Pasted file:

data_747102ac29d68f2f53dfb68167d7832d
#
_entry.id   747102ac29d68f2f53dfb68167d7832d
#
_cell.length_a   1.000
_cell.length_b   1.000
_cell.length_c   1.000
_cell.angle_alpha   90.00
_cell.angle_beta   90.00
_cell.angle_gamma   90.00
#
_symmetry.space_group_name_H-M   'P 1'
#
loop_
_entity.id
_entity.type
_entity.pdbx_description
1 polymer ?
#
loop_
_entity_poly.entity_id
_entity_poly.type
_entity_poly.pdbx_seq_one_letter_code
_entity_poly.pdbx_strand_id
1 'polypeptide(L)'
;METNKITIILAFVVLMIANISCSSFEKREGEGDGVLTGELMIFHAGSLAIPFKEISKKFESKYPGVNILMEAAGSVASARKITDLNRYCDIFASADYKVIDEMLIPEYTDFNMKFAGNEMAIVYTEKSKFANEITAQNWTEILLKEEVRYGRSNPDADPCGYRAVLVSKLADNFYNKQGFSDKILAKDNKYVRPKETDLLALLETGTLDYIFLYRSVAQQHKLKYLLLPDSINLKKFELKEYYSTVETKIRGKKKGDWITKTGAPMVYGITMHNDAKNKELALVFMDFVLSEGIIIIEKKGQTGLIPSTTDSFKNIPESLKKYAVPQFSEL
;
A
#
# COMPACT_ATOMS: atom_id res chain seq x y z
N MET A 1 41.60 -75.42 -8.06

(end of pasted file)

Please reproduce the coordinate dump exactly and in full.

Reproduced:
data_747102ac29d68f2f53dfb68167d7832d
#
_entry.id   747102ac29d68f2f53dfb68167d7832d
#
_cell.length_a   1.000
_cell.length_b   1.000
_cell.length_c   1.000
_cell.angle_alpha   90.00
_cell.angle_beta   90.00
_cell.angle_gamma   90.00
#
_symmetry.space_group_name_H-M   'P 1'
#
loop_
_entity.id
_entity.type
_entity.pdbx_description
1 polymer ?
#
loop_
_entity_poly.entity_id
_entity_poly.type
_entity_poly.pdbx_seq_one_letter_code
_entity_poly.pdbx_strand_id
1 'polypeptide(L)'
;METNKITIILAFVVLMIANISCSSFEKREGEGDGVLTGELMIFHAGSLAIPFKEISKKFESKYPGVNILMEAAGSVASARKITDLNRYCDIFASADYKVIDEMLIPEYTDFNMKFAGNEMAIVYTEKSKFANEITAQNWTEILLKEEVRYGRSNPDADPCGYRAVLVSKLADNFYNKQGFSDKILAKDNKYVRPKETDLLALLETGTLDYIFLYRSVAQQHKLKYLLLPDSINLKKFELKEYYSTVETKIRGKKKGDWITKTGAPMVYGITMHNDAKNKELALVFMDFVLSEGIIIIEKKGQTGLIPSTTDSFKNIPESLKKYAVPQFSEL
;
A
#
# COMPACT_ATOMS: atom_id res chain seq x y z
N MET A 1 41.60 -75.42 -8.06